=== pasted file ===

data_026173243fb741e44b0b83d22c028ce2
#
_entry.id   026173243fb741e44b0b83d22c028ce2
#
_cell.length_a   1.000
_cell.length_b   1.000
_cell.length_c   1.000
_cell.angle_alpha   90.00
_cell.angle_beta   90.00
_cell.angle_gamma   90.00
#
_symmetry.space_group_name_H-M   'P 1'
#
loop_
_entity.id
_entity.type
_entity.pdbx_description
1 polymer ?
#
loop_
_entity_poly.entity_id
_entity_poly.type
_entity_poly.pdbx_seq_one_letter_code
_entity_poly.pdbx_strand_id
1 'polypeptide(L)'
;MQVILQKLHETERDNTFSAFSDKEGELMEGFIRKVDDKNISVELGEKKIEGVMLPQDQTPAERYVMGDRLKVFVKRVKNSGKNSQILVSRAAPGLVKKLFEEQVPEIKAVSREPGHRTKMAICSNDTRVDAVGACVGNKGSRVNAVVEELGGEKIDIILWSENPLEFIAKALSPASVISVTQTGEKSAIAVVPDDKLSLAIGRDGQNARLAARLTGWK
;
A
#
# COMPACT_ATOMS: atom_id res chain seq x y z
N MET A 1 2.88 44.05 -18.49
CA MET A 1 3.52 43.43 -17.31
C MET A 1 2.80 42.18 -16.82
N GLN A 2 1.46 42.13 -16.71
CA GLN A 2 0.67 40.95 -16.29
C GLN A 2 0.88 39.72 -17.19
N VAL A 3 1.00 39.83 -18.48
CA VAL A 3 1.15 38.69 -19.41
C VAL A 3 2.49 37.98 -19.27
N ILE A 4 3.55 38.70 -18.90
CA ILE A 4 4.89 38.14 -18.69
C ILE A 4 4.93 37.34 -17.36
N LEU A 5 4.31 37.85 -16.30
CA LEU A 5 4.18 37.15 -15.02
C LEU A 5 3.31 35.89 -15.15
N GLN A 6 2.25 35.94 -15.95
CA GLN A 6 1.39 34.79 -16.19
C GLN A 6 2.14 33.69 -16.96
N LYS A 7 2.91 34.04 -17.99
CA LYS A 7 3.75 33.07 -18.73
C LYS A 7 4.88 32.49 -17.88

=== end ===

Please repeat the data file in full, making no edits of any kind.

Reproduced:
data_026173243fb741e44b0b83d22c028ce2
#
_entry.id   026173243fb741e44b0b83d22c028ce2
#
_cell.length_a   1.000
_cell.length_b   1.000
_cell.length_c   1.000
_cell.angle_alpha   90.00
_cell.angle_beta   90.00
_cell.angle_gamma   90.00
#
_symmetry.space_group_name_H-M   'P 1'
#
loop_
_entity.id
_entity.type
_entity.pdbx_description
1 polymer ?
#
loop_
_entity_poly.entity_id
_entity_poly.type
_entity_poly.pdbx_seq_one_letter_code
_entity_poly.pdbx_strand_id
1 'polypeptide(L)'
;MQVILQKLHETERDNTFSAFSDKEGELMEGFIRKVDDKNISVELGEKKIEGVMLPQDQTPAERYVMGDRLKVFVKRVKNSGKNSQILVSRAAPGLVKKLFEEQVPEIKAVSREPGHRTKMAICSNDTRVDAVGACVGNKGSRVNAVVEELGGEKIDIILWSENPLEFIAKALSPASVISVTQTGEKSAIAVVPDDKLSLAIGRDGQNARLAARLTGWK
;
A
#
# COMPACT_ATOMS: atom_id res chain seq x y z
N MET A 1 2.88 44.05 -18.49
CA MET A 1 3.52 43.43 -17.31
C MET A 1 2.80 42.18 -16.82
N GLN A 2 1.46 42.13 -16.71
CA GLN A 2 0.67 40.95 -16.29
C GLN A 2 0.88 39.72 -17.19
N VAL A 3 1.00 39.83 -18.48
CA VAL A 3 1.15 38.69 -19.41
C VAL A 3 2.49 37.98 -19.27
N ILE A 4 3.55 38.70 -18.90
CA ILE A 4 4.89 38.14 -18.69
C ILE A 4 4.93 37.34 -17.36
N LEU A 5 4.31 37.85 -16.30
CA LEU A 5 4.18 37.15 -15.02
C LEU A 5 3.31 35.89 -15.15
N GLN A 6 2.25 35.94 -15.95
CA GLN A 6 1.39 34.79 -16.19
C GLN A 6 2.14 33.69 -16.96
N LYS A 7 2.91 34.04 -17.99
CA LYS A 7 3.75 33.07 -18.73
C LYS A 7 4.88 32.49 -17.88